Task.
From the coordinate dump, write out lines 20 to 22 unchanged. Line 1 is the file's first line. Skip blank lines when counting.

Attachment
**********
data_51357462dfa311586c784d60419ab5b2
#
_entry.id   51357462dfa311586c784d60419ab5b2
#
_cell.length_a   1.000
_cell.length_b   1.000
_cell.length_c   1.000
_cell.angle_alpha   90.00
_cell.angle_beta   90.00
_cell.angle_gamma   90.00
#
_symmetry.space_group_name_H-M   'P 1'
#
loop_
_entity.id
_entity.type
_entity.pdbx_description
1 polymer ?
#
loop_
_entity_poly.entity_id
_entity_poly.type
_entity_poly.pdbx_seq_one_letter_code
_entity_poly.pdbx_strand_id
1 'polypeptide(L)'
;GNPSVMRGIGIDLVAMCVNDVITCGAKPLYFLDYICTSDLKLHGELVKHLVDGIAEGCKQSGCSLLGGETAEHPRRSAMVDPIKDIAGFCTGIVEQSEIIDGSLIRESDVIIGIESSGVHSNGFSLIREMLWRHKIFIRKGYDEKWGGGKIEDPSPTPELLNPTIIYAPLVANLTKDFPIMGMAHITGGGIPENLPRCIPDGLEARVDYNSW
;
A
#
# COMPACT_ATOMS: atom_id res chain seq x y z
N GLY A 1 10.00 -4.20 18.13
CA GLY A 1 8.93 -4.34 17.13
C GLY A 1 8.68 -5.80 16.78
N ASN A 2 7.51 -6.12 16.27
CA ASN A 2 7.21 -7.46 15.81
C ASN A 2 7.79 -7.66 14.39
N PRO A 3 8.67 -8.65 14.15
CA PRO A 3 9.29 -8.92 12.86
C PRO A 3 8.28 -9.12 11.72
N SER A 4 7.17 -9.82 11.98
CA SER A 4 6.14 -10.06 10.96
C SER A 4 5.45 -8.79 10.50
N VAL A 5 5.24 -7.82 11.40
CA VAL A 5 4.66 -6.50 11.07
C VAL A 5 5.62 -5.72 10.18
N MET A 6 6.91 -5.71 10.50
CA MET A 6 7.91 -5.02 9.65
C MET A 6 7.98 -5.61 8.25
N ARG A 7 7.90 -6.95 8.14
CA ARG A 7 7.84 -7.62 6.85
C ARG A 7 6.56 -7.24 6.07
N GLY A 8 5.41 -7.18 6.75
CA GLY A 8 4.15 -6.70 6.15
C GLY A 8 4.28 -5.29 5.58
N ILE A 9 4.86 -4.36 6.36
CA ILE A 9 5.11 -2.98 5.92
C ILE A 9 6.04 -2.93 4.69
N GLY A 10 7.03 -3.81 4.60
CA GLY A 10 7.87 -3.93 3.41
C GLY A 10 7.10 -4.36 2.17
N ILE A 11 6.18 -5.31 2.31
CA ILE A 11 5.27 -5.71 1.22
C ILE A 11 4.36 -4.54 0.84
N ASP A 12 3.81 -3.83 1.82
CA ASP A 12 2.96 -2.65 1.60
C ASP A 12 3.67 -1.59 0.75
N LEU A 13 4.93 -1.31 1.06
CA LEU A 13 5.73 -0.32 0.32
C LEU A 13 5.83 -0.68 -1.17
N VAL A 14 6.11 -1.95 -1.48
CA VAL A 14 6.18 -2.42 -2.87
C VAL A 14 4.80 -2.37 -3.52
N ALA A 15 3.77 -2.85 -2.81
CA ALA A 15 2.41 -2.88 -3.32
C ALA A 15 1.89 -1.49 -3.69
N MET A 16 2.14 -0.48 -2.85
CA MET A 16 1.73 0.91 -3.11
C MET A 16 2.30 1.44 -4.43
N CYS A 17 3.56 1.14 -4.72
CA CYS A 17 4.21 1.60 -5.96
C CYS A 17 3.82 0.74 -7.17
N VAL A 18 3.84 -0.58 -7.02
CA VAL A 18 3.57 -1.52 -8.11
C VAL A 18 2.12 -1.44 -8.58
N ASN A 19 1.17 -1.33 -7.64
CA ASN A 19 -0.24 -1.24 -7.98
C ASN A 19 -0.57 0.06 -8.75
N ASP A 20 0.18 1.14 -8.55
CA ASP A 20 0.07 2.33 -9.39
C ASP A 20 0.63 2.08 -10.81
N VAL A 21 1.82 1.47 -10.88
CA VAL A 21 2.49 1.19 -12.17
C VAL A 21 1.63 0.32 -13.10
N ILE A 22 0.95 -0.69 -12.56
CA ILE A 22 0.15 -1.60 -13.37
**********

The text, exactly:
loop_
_entity_poly.entity_id
_entity_poly.type